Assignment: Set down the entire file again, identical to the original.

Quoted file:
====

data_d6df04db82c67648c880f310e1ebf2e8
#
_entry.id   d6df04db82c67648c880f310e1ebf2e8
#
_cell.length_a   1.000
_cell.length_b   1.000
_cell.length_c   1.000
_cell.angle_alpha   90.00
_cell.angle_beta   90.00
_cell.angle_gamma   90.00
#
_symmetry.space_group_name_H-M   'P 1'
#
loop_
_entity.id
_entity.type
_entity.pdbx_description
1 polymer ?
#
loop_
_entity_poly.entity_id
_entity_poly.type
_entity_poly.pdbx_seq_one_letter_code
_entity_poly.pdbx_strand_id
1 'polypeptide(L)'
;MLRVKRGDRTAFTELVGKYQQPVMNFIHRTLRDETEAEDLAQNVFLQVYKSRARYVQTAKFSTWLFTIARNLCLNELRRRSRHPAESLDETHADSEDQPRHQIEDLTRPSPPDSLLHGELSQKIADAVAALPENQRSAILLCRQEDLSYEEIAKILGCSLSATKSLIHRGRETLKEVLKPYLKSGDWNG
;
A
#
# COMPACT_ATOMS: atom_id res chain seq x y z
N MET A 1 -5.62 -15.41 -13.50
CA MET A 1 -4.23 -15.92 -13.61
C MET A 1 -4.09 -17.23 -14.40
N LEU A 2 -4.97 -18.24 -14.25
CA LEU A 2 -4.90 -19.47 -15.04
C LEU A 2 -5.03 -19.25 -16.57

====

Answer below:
data_d6df04db82c67648c880f310e1ebf2e8
#
_entry.id   d6df04db82c67648c880f310e1ebf2e8
#
_cell.length_a   1.000
_cell.length_b   1.000
_cell.length_c   1.000
_cell.angle_alpha   90.00
_cell.angle_beta   90.00
_cell.angle_gamma   90.00
#
_symmetry.space_group_name_H-M   'P 1'
#
loop_
_entity.id
_entity.type
_entity.pdbx_description
1 polymer ?
#
loop_
_entity_poly.entity_id
_entity_poly.type
_entity_poly.pdbx_seq_one_letter_code
_entity_poly.pdbx_strand_id
1 'polypeptide(L)'
;MLRVKRGDRTAFTELVGKYQQPVMNFIHRTLRDETEAEDLAQNVFLQVYKSRARYVQTAKFSTWLFTIARNLCLNELRRRSRHPAESLDETHADSEDQPRHQIEDLTRPSPPDSLLHGELSQKIADAVAALPENQRSAILLCRQEDLSYEEIAKILGCSLSATKSLIHRGRETLKEVLKPYLKSGDWNG
;
A
#
# COMPACT_ATOMS: atom_id res chain seq x y z
N MET A 1 -5.62 -15.41 -13.50
CA MET A 1 -4.23 -15.92 -13.61
C MET A 1 -4.09 -17.23 -14.40
N LEU A 2 -4.97 -18.24 -14.25
CA LEU A 2 -4.90 -19.47 -15.04
C LEU A 2 -5.03 -19.25 -16.57